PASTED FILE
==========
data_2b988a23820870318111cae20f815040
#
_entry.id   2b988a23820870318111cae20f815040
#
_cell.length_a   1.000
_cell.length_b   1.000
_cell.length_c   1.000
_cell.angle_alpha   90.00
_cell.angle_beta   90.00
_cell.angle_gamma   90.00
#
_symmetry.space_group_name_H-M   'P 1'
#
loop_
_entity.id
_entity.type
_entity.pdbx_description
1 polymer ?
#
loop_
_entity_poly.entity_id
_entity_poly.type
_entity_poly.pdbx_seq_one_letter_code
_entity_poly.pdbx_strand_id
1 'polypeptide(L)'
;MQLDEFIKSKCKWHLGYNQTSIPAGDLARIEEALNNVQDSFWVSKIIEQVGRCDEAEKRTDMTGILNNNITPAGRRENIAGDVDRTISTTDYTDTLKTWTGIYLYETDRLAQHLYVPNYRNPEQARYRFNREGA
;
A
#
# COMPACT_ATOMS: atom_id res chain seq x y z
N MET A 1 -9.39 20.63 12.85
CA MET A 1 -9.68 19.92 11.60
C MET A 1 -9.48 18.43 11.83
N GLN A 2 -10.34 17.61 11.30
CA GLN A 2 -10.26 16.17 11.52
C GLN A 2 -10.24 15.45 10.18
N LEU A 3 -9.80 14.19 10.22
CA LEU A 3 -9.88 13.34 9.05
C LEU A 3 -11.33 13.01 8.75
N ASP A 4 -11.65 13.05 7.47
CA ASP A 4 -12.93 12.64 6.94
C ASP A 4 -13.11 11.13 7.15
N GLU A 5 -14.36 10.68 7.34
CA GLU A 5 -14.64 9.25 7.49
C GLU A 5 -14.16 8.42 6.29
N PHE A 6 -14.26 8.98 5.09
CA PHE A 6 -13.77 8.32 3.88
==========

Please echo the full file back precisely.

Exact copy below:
data_2b988a23820870318111cae20f815040
#
_entry.id   2b988a23820870318111cae20f815040
#
_cell.length_a   1.000
_cell.length_b   1.000
_cell.length_c   1.000
_cell.angle_alpha   90.00
_cell.angle_beta   90.00
_cell.angle_gamma   90.00
#
_symmetry.space_group_name_H-M   'P 1'
#
loop_
_entity.id
_entity.type
_entity.pdbx_description
1 polymer ?
#
loop_
_entity_poly.entity_id
_entity_poly.type
_entity_poly.pdbx_seq_one_letter_code
_entity_poly.pdbx_strand_id
1 'polypeptide(L)'
;MQLDEFIKSKCKWHLGYNQTSIPAGDLARIEEALNNVQDSFWVSKIIEQVGRCDEAEKRTDMTGILNNNITPAGRRENIAGDVDRTISTTDYTDTLKTWTGIYLYETDRLAQHLYVPNYRNPEQARYRFNREGA
;
A
#
# COMPACT_ATOMS: atom_id res chain seq x y z
N MET A 1 -9.39 20.63 12.85
CA MET A 1 -9.68 19.92 11.60
C MET A 1 -9.48 18.43 11.83
N GLN A 2 -10.34 17.61 11.30
CA GLN A 2 -10.26 16.17 11.52
C GLN A 2 -10.24 15.45 10.18
N LEU A 3 -9.80 14.19 10.22
CA LEU A 3 -9.88 13.34 9.05
C LEU A 3 -11.33 13.01 8.75
N ASP A 4 -11.65 13.05 7.47
CA ASP A 4 -12.93 12.64 6.94
C ASP A 4 -13.11 11.13 7.15
N GLU A 5 -14.36 10.68 7.34
CA GLU A 5 -14.64 9.25 7.49
C GLU A 5 -14.16 8.42 6.29
N PHE A 6 -14.26 8.98 5.09
CA PHE A 6 -13.77 8.32 3.88